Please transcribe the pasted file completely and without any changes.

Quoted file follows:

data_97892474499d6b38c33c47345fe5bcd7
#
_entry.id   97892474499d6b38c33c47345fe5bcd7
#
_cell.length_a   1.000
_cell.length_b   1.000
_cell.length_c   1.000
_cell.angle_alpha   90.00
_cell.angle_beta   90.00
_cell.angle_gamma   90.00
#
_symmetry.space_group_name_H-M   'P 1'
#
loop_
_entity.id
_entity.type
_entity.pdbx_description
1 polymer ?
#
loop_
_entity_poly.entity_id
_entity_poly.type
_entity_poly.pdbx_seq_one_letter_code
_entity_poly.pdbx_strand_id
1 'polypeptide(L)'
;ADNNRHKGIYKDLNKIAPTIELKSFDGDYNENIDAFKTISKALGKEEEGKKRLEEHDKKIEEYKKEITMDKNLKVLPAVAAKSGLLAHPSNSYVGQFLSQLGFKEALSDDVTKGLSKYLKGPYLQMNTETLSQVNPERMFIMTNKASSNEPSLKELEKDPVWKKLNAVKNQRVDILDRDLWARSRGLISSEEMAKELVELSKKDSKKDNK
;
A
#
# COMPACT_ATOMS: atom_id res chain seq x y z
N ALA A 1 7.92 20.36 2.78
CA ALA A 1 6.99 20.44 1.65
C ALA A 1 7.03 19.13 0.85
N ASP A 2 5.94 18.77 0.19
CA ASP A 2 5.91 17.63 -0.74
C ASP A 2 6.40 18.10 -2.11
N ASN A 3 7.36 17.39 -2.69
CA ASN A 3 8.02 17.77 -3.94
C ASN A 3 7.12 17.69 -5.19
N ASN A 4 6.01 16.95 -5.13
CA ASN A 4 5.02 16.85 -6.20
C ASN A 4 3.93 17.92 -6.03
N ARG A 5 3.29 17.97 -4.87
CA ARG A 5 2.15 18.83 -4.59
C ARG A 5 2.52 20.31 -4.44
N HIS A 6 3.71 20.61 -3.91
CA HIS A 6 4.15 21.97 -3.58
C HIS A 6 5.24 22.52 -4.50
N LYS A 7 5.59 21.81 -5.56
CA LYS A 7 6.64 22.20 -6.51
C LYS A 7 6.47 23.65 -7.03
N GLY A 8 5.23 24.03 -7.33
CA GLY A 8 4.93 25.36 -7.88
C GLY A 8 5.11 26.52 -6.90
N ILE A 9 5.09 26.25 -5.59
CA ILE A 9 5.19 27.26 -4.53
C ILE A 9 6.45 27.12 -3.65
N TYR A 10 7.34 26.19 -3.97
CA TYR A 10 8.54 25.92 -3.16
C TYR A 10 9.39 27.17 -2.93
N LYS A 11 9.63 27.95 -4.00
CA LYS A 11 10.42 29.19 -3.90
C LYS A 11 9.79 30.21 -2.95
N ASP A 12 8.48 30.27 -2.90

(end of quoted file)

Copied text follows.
data_97892474499d6b38c33c47345fe5bcd7
#
_entry.id   97892474499d6b38c33c47345fe5bcd7
#
_cell.length_a   1.000
_cell.length_b   1.000
_cell.length_c   1.000
_cell.angle_alpha   90.00
_cell.angle_beta   90.00
_cell.angle_gamma   90.00
#
_symmetry.space_group_name_H-M   'P 1'
#
loop_
_entity.id
_entity.type
_entity.pdbx_description
1 polymer ?
#
loop_
_entity_poly.entity_id
_entity_poly.type
_entity_poly.pdbx_seq_one_letter_code
_entity_poly.pdbx_strand_id
1 'polypeptide(L)'
;ADNNRHKGIYKDLNKIAPTIELKSFDGDYNENIDAFKTISKALGKEEEGKKRLEEHDKKIEEYKKEITMDKNLKVLPAVAAKSGLLAHPSNSYVGQFLSQLGFKEALSDDVTKGLSKYLKGPYLQMNTETLSQVNPERMFIMTNKASSNEPSLKELEKDPVWKKLNAVKNQRVDILDRDLWARSRGLISSEEMAKELVELSKKDSKKDNK
;
A
#
# COMPACT_ATOMS: atom_id res chain seq x y z
N ALA A 1 7.92 20.36 2.78
CA ALA A 1 6.99 20.44 1.65
C ALA A 1 7.03 19.13 0.85
N ASP A 2 5.94 18.77 0.19
CA ASP A 2 5.91 17.63 -0.74
C ASP A 2 6.40 18.10 -2.11
N ASN A 3 7.36 17.39 -2.69
CA ASN A 3 8.02 17.77 -3.94
C ASN A 3 7.12 17.69 -5.19
N ASN A 4 6.01 16.95 -5.13
CA ASN A 4 5.02 16.85 -6.20
C ASN A 4 3.93 17.92 -6.03
N ARG A 5 3.29 17.97 -4.87
CA ARG A 5 2.15 18.83 -4.59
C ARG A 5 2.52 20.31 -4.44
N HIS A 6 3.71 20.61 -3.91
CA HIS A 6 4.15 21.97 -3.58
C HIS A 6 5.24 22.52 -4.50
N LYS A 7 5.59 21.81 -5.56
CA LYS A 7 6.64 22.20 -6.51
C LYS A 7 6.47 23.65 -7.03
N GLY A 8 5.23 24.03 -7.33
CA GLY A 8 4.93 25.36 -7.88
C GLY A 8 5.11 26.52 -6.90
N ILE A 9 5.09 26.25 -5.59
CA ILE A 9 5.19 27.26 -4.53
C ILE A 9 6.45 27.12 -3.65
N TYR A 10 7.34 26.19 -3.97
CA TYR A 10 8.54 25.92 -3.16
C TYR A 10 9.39 27.17 -2.93
N LYS A 11 9.63 27.95 -4.00
CA LYS A 11 10.42 29.19 -3.90
C LYS A 11 9.79 30.21 -2.95
N ASP A 12 8.48 30.27 -2.90